The Benefits of Offshore IoT Development

Lower costs

For IoT and other technology projects, the primary attraction of offshore development is as a cost-saving measure. Due to the lower market rate for developers in other countries, overseas partners typically have hourly or per-project rates that are not as high as U.S. developers.

Specialized talent

You can find really great, highly specialized talent overseas, often in eastern Europe. Many offshore developers are familiar with niche or older technologies that are difficult to find talent for in the U.S.

The Obstacles of Offshore IoT Development

Time differences

Working with an overseas partner can mean there is little or no overlap in your working hours, especially for developers in Asia. You can usually plan for and work around these matters, but they can nevertheless create delays in response time.

Language barrier and communication

Many offshore development firms rely on a translator to communicate with your organization. Even those developers who speak English can find it tricky to use the precise technical terminology that’s required for IoT development.

Besides the language barrier, actual communication can be difficult (whether via email, slack, phone or other avenues). Offshore firms often have different standards about how and when to communicate, and sometimes have infrastructural problems such as Internet speed issues.


The general logistics of working with an overseas partner can be more difficult. For example, conveying the ideas, requirements, or limitations for an app may be a challenge depending on language and cultural barriers. Hardware and software regulations may also be different overseas, and it can be hard to find a reliable shipping method.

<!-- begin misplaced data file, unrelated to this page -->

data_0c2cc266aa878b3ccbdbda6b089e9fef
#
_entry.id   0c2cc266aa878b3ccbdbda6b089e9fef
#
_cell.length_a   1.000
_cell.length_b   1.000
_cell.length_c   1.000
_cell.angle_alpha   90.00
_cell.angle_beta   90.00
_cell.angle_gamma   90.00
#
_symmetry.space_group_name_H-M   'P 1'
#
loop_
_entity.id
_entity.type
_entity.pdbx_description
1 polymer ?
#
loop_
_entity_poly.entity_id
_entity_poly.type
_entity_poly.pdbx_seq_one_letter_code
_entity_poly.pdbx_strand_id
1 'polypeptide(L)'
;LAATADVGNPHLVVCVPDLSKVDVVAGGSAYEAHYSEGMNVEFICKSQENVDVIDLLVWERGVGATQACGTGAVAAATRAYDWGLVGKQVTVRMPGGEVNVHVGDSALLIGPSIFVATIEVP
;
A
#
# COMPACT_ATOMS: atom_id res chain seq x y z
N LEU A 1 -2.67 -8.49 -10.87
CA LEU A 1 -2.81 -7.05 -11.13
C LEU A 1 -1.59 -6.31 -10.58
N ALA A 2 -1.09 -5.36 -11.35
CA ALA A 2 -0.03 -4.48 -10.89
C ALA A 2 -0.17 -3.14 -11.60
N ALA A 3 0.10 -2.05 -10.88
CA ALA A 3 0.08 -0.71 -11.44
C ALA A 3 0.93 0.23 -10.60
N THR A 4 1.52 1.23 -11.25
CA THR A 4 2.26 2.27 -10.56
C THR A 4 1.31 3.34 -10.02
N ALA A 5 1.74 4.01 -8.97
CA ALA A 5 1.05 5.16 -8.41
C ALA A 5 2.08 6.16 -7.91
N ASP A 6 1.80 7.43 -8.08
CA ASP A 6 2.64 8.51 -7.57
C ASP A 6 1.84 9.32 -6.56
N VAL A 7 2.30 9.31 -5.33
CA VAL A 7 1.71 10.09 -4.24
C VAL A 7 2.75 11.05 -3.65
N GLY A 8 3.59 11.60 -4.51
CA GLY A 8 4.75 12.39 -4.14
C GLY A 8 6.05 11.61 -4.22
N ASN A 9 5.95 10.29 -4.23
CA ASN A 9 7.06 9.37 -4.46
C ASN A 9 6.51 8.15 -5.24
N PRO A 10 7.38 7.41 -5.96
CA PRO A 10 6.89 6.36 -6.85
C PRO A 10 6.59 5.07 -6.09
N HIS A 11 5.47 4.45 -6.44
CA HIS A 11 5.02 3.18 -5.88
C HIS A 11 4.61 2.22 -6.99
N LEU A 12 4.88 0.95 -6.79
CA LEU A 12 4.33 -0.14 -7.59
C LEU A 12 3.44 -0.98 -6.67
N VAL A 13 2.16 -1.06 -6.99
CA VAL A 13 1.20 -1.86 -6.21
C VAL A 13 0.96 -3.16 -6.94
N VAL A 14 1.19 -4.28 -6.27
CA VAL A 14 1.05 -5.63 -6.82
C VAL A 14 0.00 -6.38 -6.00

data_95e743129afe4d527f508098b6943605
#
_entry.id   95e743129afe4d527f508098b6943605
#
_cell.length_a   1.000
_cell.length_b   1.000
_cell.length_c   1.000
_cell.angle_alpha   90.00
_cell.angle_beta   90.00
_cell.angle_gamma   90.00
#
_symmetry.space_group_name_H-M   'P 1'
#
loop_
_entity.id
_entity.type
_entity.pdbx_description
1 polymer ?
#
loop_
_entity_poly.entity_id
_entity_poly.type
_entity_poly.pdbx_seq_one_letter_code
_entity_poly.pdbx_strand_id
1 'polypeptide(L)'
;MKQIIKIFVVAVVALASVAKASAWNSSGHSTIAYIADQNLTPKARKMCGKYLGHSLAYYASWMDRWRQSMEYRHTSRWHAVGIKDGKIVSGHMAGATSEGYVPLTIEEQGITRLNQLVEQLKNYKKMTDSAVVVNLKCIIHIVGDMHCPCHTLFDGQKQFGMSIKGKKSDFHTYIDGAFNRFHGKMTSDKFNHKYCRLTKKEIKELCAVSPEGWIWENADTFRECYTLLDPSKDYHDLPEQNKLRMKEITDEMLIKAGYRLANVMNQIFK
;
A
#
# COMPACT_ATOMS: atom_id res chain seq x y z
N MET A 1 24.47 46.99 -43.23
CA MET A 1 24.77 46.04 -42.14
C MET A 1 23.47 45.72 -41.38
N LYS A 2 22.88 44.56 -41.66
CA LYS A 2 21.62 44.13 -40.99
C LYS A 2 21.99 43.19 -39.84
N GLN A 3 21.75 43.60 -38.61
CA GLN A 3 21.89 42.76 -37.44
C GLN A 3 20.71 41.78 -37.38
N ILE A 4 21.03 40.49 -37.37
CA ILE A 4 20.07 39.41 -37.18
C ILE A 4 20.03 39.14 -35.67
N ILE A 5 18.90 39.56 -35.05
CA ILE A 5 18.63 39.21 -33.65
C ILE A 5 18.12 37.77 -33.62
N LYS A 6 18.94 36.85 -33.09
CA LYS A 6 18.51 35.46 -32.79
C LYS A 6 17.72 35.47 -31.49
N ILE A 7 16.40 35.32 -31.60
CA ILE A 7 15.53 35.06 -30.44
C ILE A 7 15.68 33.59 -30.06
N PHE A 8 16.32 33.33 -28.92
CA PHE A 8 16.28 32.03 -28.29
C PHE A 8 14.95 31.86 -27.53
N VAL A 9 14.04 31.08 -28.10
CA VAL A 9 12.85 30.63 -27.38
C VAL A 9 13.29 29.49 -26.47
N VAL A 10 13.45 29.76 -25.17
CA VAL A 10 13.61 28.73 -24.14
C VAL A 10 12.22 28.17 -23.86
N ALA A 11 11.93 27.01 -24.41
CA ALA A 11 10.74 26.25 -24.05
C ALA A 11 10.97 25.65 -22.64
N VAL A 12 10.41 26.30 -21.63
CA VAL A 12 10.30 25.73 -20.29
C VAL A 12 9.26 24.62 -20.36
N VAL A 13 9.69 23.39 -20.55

Which Type of IoT Development is Right for You?

With all that said, the choice of onshore vs. offshore IoT development will depend on a few factors, such as:

  • Risk tolerance: Working with an overseas partner is more risky for a variety of reasons. Your appetite for risk may depend on the maturity of your organization and your current situation.
  • Project complexity: The more complex your project, the better off you are working with a partner that’s close to home.
  • Product lifespan: If you need to build something that will grow and scale over the long term, it’s better to stay within the U.S. This makes it easier to build a long-term relationship with the same firm and employees. Offshore development firms can be acceptable for a quick proof of concept or a smaller project that won’t have too much longevity.
  • Budget: Overseas partners typically have a lower price tag. However, be wary of extremely low bids. This can be a sign that the firm does not fully grasp the scope and complexity of your project.

Final Thoughts

Finding the right IoT development partner is crucial, whether you’re going onshore or offshore. The good news is that no matter your budget, project, and location, there’s a third-party IoT development firm that will fit your business needs and objectives.